Other tax teams might include the Celtics, Blazers and Spurs.
If Boston intends to re-sign restricted free agent Jeff Green along with unrestricted players like Glen Davis and Delonte West, tax could become an issue.
A partial solution for the Celtics might be cutting Jermaine O’Neal with their Amnesty but then who on the roster plays center?
If Boston believes they can compete yet again for a title, they may feel it necessary to climb into the tax bracket, although they may toe the line at the $5-10 million over mark.
The Blazers are toying with bringing back Greg Oden (restricted) but are already at about $72 million in payroll. Amnesty might solve the problem, especially if they let Brandon Roy and his knees go (or in a less dramatic move, Marcus Camby).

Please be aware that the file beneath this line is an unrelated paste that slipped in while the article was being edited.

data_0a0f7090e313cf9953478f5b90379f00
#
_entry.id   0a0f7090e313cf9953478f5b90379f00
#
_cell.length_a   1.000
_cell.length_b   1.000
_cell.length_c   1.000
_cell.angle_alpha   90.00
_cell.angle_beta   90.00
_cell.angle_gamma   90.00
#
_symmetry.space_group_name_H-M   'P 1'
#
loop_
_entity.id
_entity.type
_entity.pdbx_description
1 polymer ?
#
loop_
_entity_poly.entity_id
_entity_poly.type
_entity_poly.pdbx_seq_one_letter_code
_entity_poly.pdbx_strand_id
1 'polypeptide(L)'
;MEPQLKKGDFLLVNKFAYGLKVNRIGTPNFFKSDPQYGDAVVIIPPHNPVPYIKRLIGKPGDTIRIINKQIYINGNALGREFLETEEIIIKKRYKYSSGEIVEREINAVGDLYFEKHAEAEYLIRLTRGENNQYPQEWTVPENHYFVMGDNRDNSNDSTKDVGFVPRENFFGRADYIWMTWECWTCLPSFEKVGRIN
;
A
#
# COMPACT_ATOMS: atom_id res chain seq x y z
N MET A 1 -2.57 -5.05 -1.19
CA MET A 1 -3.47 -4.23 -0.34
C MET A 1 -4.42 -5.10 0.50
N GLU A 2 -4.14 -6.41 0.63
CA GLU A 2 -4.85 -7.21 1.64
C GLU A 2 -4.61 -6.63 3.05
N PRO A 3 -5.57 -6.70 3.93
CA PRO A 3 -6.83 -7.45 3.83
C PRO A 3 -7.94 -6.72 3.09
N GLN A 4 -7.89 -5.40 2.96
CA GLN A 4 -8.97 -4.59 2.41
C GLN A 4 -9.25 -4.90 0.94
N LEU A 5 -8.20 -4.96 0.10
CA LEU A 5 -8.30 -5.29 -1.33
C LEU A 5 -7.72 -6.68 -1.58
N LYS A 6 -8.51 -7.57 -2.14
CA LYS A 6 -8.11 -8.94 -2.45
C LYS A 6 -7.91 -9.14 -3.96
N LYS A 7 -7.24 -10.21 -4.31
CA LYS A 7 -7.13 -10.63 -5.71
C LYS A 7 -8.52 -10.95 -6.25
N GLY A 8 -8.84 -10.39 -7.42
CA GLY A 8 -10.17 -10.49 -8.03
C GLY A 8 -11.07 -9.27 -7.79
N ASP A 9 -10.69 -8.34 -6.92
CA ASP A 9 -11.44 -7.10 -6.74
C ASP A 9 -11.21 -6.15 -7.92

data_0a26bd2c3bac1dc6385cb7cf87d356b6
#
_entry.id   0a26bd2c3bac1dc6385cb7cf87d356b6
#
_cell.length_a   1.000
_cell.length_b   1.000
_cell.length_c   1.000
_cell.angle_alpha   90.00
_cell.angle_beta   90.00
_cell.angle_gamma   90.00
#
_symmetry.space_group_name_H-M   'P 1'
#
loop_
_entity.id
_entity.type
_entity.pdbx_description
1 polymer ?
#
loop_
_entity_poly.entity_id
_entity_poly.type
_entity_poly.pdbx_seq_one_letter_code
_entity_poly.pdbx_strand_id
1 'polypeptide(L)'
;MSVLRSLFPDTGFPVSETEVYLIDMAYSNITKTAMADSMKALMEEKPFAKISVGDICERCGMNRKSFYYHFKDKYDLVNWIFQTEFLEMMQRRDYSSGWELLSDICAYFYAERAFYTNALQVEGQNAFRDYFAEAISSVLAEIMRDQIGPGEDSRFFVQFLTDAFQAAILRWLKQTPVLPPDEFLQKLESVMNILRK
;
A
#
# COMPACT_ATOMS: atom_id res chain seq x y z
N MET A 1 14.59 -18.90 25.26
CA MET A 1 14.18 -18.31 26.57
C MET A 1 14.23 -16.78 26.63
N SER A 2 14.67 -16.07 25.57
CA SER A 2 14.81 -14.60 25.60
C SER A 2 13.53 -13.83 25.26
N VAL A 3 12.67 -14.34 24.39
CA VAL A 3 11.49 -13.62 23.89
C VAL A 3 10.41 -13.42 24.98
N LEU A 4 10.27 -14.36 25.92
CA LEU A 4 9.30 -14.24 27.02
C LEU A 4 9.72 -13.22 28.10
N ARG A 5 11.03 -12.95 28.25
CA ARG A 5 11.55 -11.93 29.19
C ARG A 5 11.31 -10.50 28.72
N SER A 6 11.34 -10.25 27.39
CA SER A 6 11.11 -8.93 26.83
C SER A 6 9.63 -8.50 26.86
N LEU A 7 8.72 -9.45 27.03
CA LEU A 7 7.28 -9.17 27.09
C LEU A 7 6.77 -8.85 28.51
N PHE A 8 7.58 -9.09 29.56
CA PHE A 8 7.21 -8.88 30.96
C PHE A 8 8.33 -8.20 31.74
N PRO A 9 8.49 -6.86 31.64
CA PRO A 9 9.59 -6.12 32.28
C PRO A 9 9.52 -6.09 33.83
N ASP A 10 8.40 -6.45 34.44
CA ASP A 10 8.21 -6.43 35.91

The San Antonio Spurs are also looking like a low tax team but Amnesty may do the trick as well (Richard Jefferson).
Just the threat of tax may curtail spending for teams, which is obviously something the players are trying to avoid. Look for teams to structure their salary to limit their tax exposure.
The players aren’t wrong when they say the league wants to use the tax as a de facto hard cap.
If the union can is able to keep their exceptions, guaranteed contracts and earn a healthy BRI split, the lockout would be over quickly.
Instead, November 1st came and went without a season opener.
The difficult part is getting to consensus given the owners want their bigger cut of BRI and a (theoretical) even playing field for each and every team.
The players have already made sizable concessions and are searching for leverage to make their case.
Hopefully a bridge is built before more drastic measures are taken.